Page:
But again, caches are meant to be ephemeral. They are meant to do things quickly; they live in memory. Their use is for data needed on a temporary basis. Queries can be run over and over, so if you have a cache database at your fingertips, that query will take less time to return once it’s been hashed. If there’s a miss in the cache, you just re-run the query. The actual data is stored in your main database or datastore, so you still have it, the cache just returns the response faster once it’s been done and placed there.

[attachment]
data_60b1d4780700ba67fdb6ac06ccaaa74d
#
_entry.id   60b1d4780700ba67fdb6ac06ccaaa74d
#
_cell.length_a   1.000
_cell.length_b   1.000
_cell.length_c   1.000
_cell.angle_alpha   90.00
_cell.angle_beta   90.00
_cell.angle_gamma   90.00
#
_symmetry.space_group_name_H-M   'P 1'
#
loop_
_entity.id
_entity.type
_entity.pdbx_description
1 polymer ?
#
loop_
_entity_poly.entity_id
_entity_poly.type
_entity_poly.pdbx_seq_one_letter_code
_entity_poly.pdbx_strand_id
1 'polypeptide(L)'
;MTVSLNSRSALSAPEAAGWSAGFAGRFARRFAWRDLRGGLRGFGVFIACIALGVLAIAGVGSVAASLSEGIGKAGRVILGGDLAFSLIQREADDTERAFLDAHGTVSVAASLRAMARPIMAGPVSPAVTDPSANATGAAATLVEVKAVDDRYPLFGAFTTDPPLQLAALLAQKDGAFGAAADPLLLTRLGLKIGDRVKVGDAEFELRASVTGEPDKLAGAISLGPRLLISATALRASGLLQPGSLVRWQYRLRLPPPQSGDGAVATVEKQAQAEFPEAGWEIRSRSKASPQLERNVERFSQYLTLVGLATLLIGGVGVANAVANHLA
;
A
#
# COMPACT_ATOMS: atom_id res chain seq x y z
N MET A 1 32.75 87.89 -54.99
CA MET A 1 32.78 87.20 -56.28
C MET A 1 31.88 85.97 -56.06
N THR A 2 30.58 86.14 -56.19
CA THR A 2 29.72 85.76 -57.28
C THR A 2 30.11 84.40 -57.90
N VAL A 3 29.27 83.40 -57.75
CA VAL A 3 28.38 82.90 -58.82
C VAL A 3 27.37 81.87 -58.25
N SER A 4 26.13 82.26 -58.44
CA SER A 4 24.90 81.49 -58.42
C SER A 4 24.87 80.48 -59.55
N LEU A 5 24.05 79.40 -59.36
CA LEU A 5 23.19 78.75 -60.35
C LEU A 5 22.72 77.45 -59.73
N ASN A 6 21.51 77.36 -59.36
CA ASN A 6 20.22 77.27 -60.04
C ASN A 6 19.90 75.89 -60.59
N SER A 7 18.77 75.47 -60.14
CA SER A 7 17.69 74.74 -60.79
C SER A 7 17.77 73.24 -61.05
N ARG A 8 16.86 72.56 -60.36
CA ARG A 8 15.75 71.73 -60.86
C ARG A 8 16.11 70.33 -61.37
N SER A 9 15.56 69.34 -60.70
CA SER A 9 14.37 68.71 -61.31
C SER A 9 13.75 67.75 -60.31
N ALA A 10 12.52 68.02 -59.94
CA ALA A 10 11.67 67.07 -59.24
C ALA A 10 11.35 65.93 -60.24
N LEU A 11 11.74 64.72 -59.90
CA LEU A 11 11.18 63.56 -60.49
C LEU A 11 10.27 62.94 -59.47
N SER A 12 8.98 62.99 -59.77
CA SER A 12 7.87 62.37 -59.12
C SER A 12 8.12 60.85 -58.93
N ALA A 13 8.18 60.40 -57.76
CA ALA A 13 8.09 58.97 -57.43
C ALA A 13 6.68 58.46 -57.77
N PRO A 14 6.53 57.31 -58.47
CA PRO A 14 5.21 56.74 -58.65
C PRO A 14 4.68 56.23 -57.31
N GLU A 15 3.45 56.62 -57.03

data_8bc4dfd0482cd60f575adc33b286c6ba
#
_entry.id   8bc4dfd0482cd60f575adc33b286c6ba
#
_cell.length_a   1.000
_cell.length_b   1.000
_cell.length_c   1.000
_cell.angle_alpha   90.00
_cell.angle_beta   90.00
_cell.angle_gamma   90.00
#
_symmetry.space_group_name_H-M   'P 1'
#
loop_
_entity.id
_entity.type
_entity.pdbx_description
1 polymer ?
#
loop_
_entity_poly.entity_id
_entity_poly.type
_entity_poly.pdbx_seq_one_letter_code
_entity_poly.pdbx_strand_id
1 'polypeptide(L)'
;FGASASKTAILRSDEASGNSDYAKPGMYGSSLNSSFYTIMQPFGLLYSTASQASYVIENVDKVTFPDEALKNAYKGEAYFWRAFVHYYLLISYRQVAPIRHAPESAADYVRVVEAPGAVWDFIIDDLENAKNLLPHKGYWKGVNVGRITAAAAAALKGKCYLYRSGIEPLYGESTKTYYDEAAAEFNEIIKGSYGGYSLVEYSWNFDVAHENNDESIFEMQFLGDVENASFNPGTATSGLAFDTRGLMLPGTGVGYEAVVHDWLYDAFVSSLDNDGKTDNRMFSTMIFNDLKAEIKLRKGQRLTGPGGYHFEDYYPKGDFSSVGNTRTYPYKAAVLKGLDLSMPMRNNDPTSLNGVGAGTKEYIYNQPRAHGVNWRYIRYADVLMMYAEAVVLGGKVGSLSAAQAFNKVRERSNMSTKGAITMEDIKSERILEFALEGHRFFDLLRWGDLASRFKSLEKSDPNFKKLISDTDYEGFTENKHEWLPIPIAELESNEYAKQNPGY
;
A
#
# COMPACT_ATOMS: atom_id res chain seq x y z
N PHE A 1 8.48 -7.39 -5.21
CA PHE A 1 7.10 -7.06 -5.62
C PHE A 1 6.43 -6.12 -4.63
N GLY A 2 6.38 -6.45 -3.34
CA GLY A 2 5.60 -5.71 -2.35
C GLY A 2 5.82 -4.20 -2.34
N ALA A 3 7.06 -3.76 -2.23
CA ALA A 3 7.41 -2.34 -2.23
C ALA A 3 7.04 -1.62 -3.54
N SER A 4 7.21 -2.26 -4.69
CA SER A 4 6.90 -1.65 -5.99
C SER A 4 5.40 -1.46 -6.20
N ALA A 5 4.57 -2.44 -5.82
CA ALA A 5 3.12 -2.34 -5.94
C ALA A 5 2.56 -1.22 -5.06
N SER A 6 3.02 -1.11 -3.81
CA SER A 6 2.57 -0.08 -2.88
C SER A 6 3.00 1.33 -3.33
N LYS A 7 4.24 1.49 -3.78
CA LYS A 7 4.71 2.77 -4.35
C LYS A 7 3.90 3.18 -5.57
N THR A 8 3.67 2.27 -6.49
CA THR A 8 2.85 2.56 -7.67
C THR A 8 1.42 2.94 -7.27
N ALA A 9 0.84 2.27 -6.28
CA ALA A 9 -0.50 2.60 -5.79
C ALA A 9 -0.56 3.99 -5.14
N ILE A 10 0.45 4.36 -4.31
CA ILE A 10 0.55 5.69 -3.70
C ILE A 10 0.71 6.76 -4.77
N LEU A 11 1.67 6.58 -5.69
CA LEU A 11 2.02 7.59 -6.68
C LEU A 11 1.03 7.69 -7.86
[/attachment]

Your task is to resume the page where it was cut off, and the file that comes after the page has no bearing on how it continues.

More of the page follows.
The biggest problem with cache databases lies with the user. Often people will shove data into a cache when they shouldn’t, or put data there that isn’t located anywhere else, which becomes a problem when the machine starts to break. For example, for some ephemeral storage, you need an extremely rapid response, so you put the data in the cache on a short-term basis. But then you forget to put that data in your long-term storage, whatever your main database is or wherever you planned to put that information. Some people consider this rapid, long-term storage, when it isn’t. It’s ephemeral and will disappear. If the machine breaks, you should be able to turn it off, turn it back on and put up a new cache without disrupting anything. Sure, queries might take a little longer to return for a short time, but nothing is lost. Unless you forgot to put it where it belongs.